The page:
Ultrafaint Dwarf Galaxies: Smallest Scales Quenching & Predictions

Katy Rodriguez Wimberly (UC Irvine)
Friday, February 7, 2020 - 12:15pm to 1:00pm

The predominantly ancient stellar populations observed in the lowest-mass galaxies
(i.e. ultra-faint dwarfs - UFDs) suggest that their star formation was suppressed by
reionization. Most of the well-studied UFDs, however, are within the central half of the
Milky Way dark matter halo, such that they are consistent with a population that was
accreted at early times - therefore potentially quenched via environmental processes.
To study this possibility, we utilize the Exploring the Local Volume in Simulations
(ELVIS) suite of N-body simulations to constrain the distribution of infall times for low-
mass subhalos likely to host the UFDs. For the ultra-faint satellites of the Milky Way
with star formation histories inferred from Hubble Space Telescope imaging, we find
that environment is highly unlikely to play a dominant role in quenching their star
formation. Even when including pre-processing effects, there is a ≲ 0.1% probability
that environmental processes quenched our UFDs early enough to explain their
observed star-formation histories. Instead, we argue for a mass floor in the
effectiveness of satellite quenching at roughly M★ ~105 M⊙, below which star formation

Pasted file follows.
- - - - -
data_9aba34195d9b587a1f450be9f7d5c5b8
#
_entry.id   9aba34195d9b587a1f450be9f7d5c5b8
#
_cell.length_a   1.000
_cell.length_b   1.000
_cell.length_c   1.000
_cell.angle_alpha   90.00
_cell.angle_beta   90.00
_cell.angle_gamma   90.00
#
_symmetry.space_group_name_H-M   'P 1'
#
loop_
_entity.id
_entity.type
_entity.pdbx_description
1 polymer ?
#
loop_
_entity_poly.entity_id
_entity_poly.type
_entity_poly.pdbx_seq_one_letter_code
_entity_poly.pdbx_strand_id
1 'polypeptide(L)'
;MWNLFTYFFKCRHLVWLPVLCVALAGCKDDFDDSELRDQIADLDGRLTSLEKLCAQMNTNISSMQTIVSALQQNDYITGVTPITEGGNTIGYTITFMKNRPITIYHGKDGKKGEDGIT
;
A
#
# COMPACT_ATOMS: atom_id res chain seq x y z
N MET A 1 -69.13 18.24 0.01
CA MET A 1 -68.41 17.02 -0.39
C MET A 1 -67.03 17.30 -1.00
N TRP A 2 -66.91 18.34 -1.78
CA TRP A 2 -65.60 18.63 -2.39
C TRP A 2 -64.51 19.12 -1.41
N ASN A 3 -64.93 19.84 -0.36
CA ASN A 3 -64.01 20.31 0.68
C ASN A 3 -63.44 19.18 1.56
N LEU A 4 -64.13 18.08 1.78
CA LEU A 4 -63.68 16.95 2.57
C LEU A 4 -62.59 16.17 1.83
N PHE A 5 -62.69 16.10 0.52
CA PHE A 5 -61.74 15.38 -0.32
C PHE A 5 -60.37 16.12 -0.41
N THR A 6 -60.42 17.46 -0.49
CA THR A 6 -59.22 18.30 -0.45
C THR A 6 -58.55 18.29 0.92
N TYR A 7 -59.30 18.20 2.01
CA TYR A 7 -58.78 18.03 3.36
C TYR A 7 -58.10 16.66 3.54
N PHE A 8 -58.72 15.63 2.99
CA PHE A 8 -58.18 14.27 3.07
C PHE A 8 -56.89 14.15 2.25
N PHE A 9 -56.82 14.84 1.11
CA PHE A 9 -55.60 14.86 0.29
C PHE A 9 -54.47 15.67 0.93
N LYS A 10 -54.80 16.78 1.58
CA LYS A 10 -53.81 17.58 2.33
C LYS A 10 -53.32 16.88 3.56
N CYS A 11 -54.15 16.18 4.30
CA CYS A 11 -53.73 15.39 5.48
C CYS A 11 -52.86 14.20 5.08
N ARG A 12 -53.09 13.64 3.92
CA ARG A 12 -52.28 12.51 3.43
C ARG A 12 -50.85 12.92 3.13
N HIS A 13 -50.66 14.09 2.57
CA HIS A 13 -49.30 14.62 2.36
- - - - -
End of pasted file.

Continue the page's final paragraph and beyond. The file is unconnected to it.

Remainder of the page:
in surviving galaxies is globally suppressed by reionization. Further in the exploration of
our ultra-faint satellites, with the second data release of stellar proper motions from
Gaia, several groups calculated phase space and orbit information. We use this new
dynamic information to compare against the next generation of ELVIS, the Phat ELVIS
simulations. This work in progress suggests that while the N-body simulations with an
embedded disk potential are statistically more representative of the Milky Way system,
the orbits of these lowest-mass satellites are still not well represented. Additionally,
when matching dark matter subhalos to observed galaxies based on current distance,
the cumulative distribution of pericenters point towards a lighter mass Milky Way.


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